Great political upheavals usually get the epic treatment in movies, which tends to flatten wholesale human suffering into cast-of-thousands backdrops for heroic stories of "one ordinary man's extraordinary courage." It's rarer that a film focuses on the effects of large-scale social cataclysms on individuals whose bravery consists of remaining resolutely human and true to themselves, and much more poignant. In Dai Sijie's Balzac and the Little Chinese Seamstress, which he based on his own best-selling semi-autobiographical novel, two well-bred city boys are shipped off for "re-education" to a remote mountain village in the Sichuan province during China's Cultural Revolution.
ENTERTAINMENT
By Mary Harris Russell and Mary Harris Russell,Chicago Tribune | March 6, 2005
Freedom on the Menu: The Greensboro Sit-Ins By Carole Boston Weatherford, paintings by Jerome Lagarrigue. Dial. $16.99. Ages 8-11 years. Greensboro, N.C., 1960. The event grown-ups remember -- a lunch-counter sit-in at Woolworth's -- comes slowly into view, as we watch the way the world is from one little girl's perspective. When she goes downtown to shop with her mother, "All over town, signs told Mama and me where we could and couldn't go." Jerome Lagarrigue's paintings catch all the shadows that darken this child's life.
NEWS
By Herbert London | December 12, 2004
THE LEAVE IT to Beaver Mom, the prototypical television parent in the 1960s, was a loyal spouse who could always be found at 3:30 p.m. serving milk and cookies to her kids who came home from school. In television land, this wholesome woman has been transformed into a character from Desperate Housewives - women who are narcissistic, adulterous and generally oblivious to their children. While television programming invariably reaches for the extreme, there is something revealing about the changed national cultural conditions in these two examples.
ENTERTAINMENT
By Cheryl Lu-Lien Tan and Cheryl Lu-Lien Tan,Sun Staff | June 1, 2003
In the thick of China's Cultural Revolution, a 14-year-old boy experienced a defining moment just before stepping on a train that would take him from Bejing to the countryside to perform hard labor. In the tumultuous '60s, revolutionaries were determined to crush anyone they regarded as bourgeois, paving the way for a modern People's Republic of China. Coerced by these revolutionaries, the boy had publicly denounced his filmmaker father as a spy, a traitor to his country. Yet, there at the train station stood his father, the man whose life he had ruined.
NEWS
By Gady A. Epstein and Gady A. Epstein,SUN FOREIGN STAFF | October 8, 2002
SHANSHENMIAO VILLAGE, China - Until the day he really made it big, Shi Zhenguo always had the respect of his neighbors. Since his years as a teen in the 1970s, when he showed movies to fellow villagers during the Cultural Revolution, Shi moved from job to job in search of a career more rewarding than farming. Shi's father, a former local Communist Party secretary, didn't always approve of his son's forays into capitalism, but through it all, Shi remained well-liked in this cloistered community.
ENTERTAINMENT
By LISA SIMEONE and LISA SIMEONE,Special to the Sun | September 22, 2002
One Man's Bible, by Gao Xingjian. Harper Collins. 464 pages. $26.95. About halfway through One Man's Bible, the new novel by Gao Xingjian, the narrator decides to travel to the Yellow River. He's never seen it before, but it has existed as a powerful symbol in Chinese folklore for years. There is a saying, he tells us, "that a person should not give up before reaching the Yellow River." So he takes a train, a bus and a long walk until he finally arrives. As he stands upon an embankment, the starry vision of his imagination gives way to stark reality: "Was this fast-flowing, brown, muddy river the Yellow River that had been praised in songs over the ages?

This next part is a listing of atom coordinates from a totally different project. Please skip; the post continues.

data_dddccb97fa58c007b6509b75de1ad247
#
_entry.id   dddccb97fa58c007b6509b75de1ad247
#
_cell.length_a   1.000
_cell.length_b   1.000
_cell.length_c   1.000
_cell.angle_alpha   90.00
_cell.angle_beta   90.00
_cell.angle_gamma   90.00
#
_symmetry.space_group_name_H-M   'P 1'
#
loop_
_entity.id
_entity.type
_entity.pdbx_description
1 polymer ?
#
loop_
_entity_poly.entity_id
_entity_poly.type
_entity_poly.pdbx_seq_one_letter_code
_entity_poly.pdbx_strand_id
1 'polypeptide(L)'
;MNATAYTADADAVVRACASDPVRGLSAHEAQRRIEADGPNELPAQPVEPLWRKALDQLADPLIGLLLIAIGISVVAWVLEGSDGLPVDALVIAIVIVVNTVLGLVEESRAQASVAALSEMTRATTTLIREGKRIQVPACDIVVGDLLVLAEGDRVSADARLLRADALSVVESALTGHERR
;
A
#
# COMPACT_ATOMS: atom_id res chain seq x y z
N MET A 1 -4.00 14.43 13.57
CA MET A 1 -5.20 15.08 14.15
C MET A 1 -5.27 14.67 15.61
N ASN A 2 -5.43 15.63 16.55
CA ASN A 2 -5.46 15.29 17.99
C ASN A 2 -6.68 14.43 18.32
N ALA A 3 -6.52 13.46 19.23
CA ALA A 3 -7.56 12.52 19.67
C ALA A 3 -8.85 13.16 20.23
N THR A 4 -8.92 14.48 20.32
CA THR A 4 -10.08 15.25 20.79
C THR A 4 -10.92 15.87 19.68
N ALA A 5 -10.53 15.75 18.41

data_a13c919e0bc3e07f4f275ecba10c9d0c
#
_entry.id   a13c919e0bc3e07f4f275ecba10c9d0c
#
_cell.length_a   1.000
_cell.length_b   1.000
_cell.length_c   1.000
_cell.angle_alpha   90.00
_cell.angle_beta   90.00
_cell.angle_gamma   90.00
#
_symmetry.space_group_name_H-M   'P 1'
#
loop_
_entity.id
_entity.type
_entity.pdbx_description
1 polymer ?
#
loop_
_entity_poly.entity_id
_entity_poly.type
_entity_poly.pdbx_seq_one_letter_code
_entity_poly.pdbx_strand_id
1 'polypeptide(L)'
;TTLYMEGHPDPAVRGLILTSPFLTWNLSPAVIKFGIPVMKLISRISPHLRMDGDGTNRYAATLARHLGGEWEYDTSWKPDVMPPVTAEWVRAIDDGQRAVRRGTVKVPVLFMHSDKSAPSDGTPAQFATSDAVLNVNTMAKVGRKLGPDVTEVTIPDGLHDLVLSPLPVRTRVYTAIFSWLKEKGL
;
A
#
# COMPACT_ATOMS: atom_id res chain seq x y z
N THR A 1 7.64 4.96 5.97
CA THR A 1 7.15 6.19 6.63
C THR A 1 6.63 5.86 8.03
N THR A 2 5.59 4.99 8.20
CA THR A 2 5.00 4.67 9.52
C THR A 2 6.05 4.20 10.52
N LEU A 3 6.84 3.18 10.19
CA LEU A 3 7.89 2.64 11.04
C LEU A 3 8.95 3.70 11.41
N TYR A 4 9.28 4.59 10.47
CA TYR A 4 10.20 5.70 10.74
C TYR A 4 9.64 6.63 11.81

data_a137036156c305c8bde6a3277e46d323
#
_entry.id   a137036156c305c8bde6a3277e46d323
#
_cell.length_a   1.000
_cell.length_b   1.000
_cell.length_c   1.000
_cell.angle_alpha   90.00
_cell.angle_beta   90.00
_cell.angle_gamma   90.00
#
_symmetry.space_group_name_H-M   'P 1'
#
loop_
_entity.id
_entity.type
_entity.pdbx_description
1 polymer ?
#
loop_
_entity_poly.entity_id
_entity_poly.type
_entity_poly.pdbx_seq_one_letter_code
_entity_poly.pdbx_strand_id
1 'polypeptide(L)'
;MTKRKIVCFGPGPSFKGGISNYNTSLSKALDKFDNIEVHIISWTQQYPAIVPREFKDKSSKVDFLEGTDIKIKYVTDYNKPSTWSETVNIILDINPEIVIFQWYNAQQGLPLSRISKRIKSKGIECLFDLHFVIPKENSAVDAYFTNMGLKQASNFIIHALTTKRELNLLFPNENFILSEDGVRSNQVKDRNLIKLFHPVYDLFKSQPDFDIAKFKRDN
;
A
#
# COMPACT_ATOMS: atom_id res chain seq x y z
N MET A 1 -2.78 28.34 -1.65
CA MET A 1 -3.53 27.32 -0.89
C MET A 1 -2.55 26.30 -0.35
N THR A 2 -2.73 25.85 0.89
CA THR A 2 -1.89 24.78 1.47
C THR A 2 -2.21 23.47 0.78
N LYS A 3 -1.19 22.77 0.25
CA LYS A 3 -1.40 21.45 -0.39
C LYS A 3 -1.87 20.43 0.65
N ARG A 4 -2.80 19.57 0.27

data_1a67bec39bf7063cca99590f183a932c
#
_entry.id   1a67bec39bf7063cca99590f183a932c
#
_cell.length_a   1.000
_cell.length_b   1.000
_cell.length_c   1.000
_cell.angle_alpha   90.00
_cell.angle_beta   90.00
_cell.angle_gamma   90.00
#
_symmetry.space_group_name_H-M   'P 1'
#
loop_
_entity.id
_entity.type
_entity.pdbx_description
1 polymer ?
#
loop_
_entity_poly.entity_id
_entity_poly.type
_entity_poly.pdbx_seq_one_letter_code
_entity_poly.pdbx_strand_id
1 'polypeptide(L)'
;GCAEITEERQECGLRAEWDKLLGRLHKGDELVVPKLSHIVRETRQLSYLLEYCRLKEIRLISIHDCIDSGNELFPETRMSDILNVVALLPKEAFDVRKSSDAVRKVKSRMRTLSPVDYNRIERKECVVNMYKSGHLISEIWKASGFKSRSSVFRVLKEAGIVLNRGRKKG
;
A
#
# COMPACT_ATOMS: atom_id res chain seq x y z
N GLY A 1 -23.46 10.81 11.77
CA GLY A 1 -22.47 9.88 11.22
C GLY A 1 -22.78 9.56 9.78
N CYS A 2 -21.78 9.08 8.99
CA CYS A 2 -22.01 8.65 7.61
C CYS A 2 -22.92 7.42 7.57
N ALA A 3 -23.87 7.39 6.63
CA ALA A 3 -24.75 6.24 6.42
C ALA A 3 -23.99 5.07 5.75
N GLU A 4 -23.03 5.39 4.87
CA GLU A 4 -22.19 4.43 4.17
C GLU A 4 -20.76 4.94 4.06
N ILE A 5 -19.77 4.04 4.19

NEWS
By Ian Johnson and Ian Johnson,SUN FOREIGN STAFF | September 1, 1996
BEIJING -- To put it bluntly, a lot of people have never heard of Wang Xiaobo.His novel was banned two years ago, and not everyone reads the provincial newspapers in which he publishes his articles on freedom and liberty. But Wang's articles are indeed published, and his book is available through backdoor channels. His ideas are slowly percolating through the stream of propaganda and filters of censorship.What makes Wang remarkable is that he writes about Chinese political reform.In a country where the peril of smoking is about the most controversial issue open for discussion, Wang has emerged over the past year as one of the few interesting political writers.
FEATURES
By Loretta Tofani and Loretta Tofani,Knight-Ridder News Service | August 8, 1993
BEIJING -- A ban by Chinese authorities of the movie that won top prize this year at the Cannes Film Festival is an example, its director said, of one of the movie's central themes: It is dangerous to tell the truth in China.The ban on "Farewell to My Concubine" demonstrates the continued restrictions on freedom of expression in China even as the government insists the nation is becoming more open. Filmmakers must win approval from censors at every step of the way -- from script to final cut. The ban also shows the power of censorship in the Chinese press, which has followed official orders to avoid giving the film publicity.
NEWS
By Frank Langfitt and By Frank Langfitt,SUN FOREIGN STAFF | August 26, 2001
JINAN, China - In 1954 Army Pvt. James G. Veneris stood on the back of a truck along the 38th parallel, the line separating North and South Korea, and waved goodbye to the West. To folks back home, the choice he made was almost inconceivable. Having spent most of the Korean War in a Chinese-run prison camp, the knock-about laborer from western Pennsylvania joined 20 other U.S. military men in choosing Mao Tse-tung's China over Eisenhower's America. Hanging from the back of the truck was a white sign suggesting their reasons.
NEWS
By Frank Langfitt and Frank Langfitt,SUN FOREIGN STAFF | February 7, 2001
BEIJING - The Temple of Earth Park these days is unusually quiet, some of the loudest sounds on a recent morning being the soft scraping of bamboo brooms as the grounds crew sweep the stone walkways of snow. In the past, the park echoed each morning with hypnotic music from boom boxes as hundreds of people practiced qigong, a traditional Chinese form of meditation and exercise. Now, 18 months into a government campaign to destroy the nation's largest qigong group, Falun Gong, few practitioners dare venture here.